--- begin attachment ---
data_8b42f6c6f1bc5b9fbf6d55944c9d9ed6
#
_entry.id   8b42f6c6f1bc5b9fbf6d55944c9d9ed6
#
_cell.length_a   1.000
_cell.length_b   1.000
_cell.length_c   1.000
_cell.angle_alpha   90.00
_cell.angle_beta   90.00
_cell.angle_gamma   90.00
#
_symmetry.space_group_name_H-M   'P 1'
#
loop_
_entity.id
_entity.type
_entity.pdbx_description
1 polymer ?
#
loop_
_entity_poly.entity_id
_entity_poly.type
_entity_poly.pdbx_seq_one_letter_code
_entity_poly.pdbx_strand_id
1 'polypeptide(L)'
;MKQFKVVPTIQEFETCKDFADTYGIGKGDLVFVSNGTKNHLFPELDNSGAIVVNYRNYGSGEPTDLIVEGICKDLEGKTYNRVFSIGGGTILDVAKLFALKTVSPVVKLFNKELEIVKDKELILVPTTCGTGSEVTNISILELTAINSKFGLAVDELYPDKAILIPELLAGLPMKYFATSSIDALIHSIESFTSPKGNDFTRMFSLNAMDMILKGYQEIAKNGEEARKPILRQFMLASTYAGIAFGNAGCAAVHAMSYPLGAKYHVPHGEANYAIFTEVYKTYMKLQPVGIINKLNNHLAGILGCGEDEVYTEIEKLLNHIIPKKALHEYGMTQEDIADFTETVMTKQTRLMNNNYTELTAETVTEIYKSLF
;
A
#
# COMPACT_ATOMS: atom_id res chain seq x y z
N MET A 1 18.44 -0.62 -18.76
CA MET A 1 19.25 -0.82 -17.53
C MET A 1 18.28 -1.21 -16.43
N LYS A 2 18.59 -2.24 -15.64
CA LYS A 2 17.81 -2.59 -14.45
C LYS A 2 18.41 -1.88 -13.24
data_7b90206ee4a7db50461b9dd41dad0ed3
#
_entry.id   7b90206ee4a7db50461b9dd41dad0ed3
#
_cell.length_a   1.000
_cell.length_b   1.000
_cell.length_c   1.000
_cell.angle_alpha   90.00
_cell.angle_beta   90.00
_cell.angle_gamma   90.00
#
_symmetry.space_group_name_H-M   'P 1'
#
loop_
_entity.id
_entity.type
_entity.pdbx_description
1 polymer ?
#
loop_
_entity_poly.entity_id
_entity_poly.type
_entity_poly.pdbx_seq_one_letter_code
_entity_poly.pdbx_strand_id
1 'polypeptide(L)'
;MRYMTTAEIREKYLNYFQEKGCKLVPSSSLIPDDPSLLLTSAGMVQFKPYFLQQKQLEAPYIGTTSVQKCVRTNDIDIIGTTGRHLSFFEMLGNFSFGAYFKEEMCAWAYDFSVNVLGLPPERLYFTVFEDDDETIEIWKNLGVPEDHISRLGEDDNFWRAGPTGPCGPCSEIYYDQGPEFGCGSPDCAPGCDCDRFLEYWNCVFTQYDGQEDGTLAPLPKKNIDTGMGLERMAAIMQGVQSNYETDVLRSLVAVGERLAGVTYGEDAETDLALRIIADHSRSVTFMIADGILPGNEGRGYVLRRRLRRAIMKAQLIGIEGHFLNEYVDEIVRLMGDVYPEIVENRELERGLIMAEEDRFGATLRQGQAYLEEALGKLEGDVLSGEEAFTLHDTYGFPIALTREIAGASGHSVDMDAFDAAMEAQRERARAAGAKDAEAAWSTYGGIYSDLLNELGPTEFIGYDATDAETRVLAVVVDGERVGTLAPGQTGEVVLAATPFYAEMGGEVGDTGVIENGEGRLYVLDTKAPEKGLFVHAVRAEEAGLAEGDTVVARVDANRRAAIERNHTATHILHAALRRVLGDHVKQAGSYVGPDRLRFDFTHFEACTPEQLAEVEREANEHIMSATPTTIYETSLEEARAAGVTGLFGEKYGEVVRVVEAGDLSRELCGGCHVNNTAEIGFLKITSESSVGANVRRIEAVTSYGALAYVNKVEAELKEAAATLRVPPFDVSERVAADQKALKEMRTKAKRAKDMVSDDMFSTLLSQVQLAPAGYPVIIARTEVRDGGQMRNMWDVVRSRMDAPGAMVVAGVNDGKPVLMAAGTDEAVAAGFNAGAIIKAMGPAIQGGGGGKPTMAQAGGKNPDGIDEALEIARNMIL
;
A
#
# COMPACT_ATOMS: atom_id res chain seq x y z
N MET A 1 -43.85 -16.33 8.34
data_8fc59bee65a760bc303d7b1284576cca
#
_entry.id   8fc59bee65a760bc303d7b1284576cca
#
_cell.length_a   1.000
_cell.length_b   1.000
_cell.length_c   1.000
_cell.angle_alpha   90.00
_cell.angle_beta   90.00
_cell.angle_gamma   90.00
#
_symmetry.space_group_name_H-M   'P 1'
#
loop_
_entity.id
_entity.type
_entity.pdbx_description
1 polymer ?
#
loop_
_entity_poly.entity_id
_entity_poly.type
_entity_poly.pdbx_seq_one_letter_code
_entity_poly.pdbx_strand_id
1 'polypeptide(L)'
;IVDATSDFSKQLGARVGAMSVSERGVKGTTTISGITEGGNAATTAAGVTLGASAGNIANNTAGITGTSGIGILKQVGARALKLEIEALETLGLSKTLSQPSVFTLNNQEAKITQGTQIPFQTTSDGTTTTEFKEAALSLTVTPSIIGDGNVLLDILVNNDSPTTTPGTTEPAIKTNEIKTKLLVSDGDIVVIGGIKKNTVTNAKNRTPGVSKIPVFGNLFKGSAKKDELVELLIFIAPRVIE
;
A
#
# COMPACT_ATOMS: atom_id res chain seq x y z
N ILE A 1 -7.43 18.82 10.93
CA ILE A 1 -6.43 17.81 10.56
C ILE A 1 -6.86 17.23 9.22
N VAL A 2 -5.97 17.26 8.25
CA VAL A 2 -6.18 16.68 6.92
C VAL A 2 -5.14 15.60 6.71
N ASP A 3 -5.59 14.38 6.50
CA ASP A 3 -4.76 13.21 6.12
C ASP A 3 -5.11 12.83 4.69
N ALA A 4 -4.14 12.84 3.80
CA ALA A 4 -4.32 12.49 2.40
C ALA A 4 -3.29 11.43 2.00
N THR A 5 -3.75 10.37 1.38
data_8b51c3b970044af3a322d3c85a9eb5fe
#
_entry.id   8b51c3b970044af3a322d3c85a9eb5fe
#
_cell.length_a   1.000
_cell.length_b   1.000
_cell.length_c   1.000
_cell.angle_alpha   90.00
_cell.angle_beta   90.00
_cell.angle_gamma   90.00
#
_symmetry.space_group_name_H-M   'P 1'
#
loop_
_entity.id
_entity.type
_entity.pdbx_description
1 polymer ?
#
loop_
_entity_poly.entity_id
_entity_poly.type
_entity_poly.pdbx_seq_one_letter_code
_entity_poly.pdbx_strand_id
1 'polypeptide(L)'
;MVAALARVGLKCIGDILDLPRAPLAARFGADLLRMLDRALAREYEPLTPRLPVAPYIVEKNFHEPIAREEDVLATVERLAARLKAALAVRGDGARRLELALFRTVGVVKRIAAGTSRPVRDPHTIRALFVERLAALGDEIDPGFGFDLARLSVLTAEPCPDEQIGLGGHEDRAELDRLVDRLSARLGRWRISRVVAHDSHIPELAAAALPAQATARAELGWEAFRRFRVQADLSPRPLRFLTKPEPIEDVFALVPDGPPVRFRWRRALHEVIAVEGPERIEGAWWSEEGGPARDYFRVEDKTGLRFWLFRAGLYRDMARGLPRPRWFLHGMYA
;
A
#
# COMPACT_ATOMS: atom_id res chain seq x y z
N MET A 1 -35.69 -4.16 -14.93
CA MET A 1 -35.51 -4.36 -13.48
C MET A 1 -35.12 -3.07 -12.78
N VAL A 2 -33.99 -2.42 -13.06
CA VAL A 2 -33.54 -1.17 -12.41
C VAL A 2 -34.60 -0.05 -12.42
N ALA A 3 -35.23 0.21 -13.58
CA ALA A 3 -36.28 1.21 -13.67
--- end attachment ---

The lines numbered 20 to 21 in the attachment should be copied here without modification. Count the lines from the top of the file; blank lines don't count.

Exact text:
loop_
_entity_poly.entity_id